Wandering around the tables of the Firstclass Bridge Academy MidEssex duplicate, I came across this rare jewel.

Suppose you reach 7 after North opened 3 first in hand, and receive the lead of the J: how do you think you can come to thirteen tricks?

You have twelve top tricks, and there are obviously no problems if spades split 4-3, or if the ♠Q falls in two rounds - you have plenty of entries to set them up and then enjoy your thirteenth winner. However, life is never that easy, especially at the bridge table. But a ray of light should hit you: North opened 3♦, so his diamond guard can be easily isolated, and if spades do not behave, South is certainly the player who will the length. In which case, the scene is already set for a double squeeze with clubs as the suit taking centrestage.

Let's proceed in order cash three round of trumps pitching a club from dummy (if you dreamed for a moment about pitching a diamond, playing Canasta for the rest of your life is your punishment!). Cash ♠AK (pitching a diamond: a club will also condemn you to bridge hell) and ruff a spade. As predicted North shows out, but it's not at all bad news: play A and ruff a diamond leaving North as the only guardian of diamonds. Here is the full deal  - you can play it by clicking next below::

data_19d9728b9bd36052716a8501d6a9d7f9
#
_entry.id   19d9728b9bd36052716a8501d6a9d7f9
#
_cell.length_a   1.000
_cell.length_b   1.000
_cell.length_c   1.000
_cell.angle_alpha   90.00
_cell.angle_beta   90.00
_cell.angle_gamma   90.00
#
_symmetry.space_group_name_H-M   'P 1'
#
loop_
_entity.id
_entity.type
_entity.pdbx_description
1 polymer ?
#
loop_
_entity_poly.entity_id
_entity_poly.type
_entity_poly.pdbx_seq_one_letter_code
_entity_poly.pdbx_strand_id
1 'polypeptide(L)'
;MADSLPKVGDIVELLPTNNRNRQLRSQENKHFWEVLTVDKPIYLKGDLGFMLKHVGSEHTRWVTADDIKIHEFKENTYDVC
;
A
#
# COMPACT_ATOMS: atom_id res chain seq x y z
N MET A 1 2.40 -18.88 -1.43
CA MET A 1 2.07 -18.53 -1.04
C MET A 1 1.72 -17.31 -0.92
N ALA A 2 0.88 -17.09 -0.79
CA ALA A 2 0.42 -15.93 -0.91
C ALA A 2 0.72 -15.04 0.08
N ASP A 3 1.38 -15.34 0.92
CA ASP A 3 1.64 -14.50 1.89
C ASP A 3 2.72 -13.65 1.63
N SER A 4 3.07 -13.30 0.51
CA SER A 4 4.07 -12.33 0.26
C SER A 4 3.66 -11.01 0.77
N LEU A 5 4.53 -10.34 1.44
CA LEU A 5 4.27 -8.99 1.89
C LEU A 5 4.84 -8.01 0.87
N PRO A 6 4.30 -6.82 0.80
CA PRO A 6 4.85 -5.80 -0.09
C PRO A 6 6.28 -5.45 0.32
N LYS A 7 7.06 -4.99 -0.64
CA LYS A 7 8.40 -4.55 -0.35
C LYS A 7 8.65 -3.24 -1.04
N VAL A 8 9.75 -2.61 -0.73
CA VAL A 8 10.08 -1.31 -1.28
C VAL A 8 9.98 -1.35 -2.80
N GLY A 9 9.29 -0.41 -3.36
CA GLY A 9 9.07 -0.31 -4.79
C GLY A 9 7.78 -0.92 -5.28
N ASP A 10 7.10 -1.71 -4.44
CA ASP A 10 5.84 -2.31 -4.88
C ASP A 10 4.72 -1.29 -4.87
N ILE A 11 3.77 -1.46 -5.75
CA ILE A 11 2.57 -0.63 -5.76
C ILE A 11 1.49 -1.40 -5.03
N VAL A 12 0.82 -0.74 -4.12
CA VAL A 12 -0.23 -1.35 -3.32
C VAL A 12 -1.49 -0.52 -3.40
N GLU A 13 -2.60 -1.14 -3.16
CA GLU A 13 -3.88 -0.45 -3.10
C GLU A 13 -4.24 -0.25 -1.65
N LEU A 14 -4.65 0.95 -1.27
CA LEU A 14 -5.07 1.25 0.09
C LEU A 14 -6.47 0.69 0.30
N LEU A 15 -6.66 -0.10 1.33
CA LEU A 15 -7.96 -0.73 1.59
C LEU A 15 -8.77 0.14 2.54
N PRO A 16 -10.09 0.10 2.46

Those two trumps will bring the following ending:

When you table your last heart North is forced to pitch a club to keep the diamond guard, but you throw dummy's diamond and South is inexorably squeezed in the black suits. 

North could have saved the day leading a top club, so destroying the double squeeze's communications (however, leading a small club doesn't work: North will be the only guardian of the suit and will be suffering a simple squeeze in the minor suits). Which allows me to repeat a tip that I always offer in such cases: when there's an impending double squeeze, attack the centre suit (double menace).

Reaching tough spots ups the anti to hone your declarer play technique – but remember at matchpoints you often don’t need to be in the top spot to score most (or all of the matchpoints!).

Stay bridging safe.